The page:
2 major BART projects will make it cleaner and more reliable

Though BART is struggling to regain riders, it knows it must improve the system to win them back. Two major projects will make key stations easier to deal with and trains less likely to lose power.

OAKLAND, CA - JANUARY 13: A newer BART train is seen at the Lake Merritt station in Oakland, Calif., on Wednesday, Jan. 13, 2021. The ambassadors are unarmed civilian employees of the police department who help keep riders safe aboard trains. (Jane T

The two BART improvement projects are well underway. First, the 40-year-old escalators are being removed and replaced. 

"This is like over $100 million investment for 41 escalators; just hard cost," said BART Escalator Construction Chief Zach Amare.

Another $64 million will be spent on sophisticated canopies to protect the escalators from the weather. 

"The new ones going in are a much higher quality and caliber, more high-tech," said BART Quality Inspector Anitra Bryant. Before they break, they'll tell you they need to be fixed and that will save a lot of downtime.

State-of-the-art, custom-made, and required to be at least 96% reliable, they were designed to avoid deficiencies BART learned from the old ones.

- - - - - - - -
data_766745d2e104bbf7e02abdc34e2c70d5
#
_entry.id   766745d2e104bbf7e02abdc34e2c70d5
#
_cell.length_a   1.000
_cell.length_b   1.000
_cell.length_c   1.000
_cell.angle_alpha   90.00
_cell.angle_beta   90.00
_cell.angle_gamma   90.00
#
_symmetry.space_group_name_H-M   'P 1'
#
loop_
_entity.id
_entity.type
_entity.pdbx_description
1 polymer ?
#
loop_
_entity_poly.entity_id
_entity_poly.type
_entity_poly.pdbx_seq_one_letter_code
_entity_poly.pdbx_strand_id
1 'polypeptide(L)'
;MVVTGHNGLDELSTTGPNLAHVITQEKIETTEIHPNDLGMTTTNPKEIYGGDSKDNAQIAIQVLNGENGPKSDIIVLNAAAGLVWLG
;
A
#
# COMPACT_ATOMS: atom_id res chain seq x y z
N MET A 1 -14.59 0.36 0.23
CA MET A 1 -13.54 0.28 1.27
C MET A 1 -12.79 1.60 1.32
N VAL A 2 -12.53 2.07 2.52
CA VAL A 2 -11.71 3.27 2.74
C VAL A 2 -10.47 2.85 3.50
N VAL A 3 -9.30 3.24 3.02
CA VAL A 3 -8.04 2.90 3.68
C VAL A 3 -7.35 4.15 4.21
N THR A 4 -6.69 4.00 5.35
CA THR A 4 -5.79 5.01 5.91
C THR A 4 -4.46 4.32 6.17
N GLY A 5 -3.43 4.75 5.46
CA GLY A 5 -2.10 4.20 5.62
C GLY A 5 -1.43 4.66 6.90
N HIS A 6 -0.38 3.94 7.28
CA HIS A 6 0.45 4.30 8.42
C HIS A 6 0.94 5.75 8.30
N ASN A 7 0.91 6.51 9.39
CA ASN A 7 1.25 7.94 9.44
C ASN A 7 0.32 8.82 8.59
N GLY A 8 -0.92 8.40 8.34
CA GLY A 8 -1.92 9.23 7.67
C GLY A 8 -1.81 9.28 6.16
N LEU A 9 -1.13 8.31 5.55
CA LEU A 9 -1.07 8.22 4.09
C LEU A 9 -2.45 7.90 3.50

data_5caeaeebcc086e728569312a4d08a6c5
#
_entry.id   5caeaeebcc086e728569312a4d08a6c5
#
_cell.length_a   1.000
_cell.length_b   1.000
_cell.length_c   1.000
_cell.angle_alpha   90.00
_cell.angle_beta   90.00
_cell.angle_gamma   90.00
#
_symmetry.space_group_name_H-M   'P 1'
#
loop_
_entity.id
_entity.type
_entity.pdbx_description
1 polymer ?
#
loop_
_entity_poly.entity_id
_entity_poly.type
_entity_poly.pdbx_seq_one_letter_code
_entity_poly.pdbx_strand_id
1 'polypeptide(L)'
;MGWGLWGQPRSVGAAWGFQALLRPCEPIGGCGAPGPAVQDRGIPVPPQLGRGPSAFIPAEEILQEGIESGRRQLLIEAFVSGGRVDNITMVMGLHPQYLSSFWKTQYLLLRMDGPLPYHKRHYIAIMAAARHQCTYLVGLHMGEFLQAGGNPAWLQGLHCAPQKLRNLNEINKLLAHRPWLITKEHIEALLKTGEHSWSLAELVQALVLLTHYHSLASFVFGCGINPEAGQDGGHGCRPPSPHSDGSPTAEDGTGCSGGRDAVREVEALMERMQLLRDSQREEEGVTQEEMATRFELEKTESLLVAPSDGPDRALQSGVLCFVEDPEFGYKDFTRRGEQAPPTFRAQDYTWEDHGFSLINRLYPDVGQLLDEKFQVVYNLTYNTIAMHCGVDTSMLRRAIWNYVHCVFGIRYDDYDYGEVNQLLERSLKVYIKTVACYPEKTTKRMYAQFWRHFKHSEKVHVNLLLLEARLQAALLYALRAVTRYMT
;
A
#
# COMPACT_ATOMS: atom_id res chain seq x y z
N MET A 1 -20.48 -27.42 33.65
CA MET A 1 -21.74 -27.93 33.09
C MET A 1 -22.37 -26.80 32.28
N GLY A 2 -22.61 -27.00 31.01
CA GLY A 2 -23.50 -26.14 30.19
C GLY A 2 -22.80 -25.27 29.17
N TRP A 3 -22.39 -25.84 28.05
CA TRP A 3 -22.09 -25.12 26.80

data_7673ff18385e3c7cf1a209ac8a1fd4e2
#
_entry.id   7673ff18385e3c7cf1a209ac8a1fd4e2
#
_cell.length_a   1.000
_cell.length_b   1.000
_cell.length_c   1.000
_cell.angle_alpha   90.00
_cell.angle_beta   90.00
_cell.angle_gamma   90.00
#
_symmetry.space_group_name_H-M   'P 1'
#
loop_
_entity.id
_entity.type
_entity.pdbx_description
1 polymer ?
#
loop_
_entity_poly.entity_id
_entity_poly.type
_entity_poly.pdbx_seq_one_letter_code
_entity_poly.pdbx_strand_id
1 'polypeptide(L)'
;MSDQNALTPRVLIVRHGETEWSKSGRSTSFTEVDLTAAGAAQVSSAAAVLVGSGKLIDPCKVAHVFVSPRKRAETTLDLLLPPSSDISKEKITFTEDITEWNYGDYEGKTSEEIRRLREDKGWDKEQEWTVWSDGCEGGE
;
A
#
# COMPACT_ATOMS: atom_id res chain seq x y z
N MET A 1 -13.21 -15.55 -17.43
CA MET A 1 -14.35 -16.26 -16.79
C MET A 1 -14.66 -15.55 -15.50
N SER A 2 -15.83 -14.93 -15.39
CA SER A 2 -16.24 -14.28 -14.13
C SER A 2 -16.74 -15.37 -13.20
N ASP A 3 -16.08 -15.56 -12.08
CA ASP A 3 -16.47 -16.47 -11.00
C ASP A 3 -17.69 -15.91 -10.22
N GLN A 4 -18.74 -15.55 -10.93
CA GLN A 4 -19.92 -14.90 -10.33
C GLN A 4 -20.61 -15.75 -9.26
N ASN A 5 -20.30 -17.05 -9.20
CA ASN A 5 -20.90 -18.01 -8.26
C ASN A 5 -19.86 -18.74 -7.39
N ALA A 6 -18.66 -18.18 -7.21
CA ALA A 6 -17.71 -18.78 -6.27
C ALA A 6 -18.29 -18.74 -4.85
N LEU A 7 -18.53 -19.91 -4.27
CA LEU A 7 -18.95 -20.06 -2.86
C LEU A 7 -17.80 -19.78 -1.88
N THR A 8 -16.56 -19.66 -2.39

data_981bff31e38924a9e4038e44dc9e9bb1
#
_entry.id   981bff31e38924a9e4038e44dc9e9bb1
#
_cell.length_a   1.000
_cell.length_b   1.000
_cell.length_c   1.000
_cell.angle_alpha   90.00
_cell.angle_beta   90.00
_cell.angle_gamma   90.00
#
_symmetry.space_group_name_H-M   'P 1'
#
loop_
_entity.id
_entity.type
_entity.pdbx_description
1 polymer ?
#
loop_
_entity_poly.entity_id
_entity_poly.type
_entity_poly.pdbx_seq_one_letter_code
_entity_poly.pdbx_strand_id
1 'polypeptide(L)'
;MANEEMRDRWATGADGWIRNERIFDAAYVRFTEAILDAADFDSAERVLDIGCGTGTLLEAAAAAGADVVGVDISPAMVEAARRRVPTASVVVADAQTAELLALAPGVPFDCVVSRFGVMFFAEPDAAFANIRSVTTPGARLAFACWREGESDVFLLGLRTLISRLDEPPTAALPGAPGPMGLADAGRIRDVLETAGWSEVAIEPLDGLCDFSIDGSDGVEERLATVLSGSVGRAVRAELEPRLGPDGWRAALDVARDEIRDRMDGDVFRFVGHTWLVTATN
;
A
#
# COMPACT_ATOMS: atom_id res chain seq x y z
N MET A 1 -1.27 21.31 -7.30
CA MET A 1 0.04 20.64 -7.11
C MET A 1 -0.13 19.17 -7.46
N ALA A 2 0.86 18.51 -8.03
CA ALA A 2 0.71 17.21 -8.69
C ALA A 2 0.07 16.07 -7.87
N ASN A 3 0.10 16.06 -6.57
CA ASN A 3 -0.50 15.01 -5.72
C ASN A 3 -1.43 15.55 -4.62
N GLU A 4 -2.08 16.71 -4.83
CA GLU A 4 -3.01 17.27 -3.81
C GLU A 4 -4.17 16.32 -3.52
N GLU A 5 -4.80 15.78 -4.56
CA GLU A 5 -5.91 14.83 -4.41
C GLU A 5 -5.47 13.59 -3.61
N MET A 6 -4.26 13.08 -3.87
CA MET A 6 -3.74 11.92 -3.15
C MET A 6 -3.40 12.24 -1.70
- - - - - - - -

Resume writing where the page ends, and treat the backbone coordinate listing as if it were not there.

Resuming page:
"Concentrated over four stations; Embarcadero, Montgomery, Powell and Civic Center stations," said Amare.

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The escalators are also designed to better protect them against such behaviors as public urination and defecation. 

"They have done their best to mitigate the impact of those human inner instances in that," said Bryant.

Nine are already installed or under construction with 41 in operation in four years. 

"That's the number one thing people look for when they come to BART. They want the escalators running," said Bryant.

The second project will deal with failing old cables that power up the third rail. 

"These are 40-plus years old. They are reaching beyond service life in many cases already," said BART Assistant Chief Engineer Myhe San.

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"We are kind of running with the time have to replace them. Otherwise, they're gonna be failing like they have been failing in some of the systems, some of the lines," said BART Cable Construction Engineer Mahendra Goutam

The new cables are advanced high-technology cables. 

"Different materials and composed in different ways as well," said San.

Insulation falling away from the old aluminum cables caused infamous short-outs making BART less reliable. The old cables had to be in sealed conduits, cooled with liquid nitrogen; hugely expensive.

The new, beefier sophisticated copper cables need no cooling or conduits which reduces installation expenses and slashes maintenance costs by 80 percent.

"We've got to be on time, we've got to be clean, we've got to be safe. There's no two ways about that," said BART General Manager Robert Powers.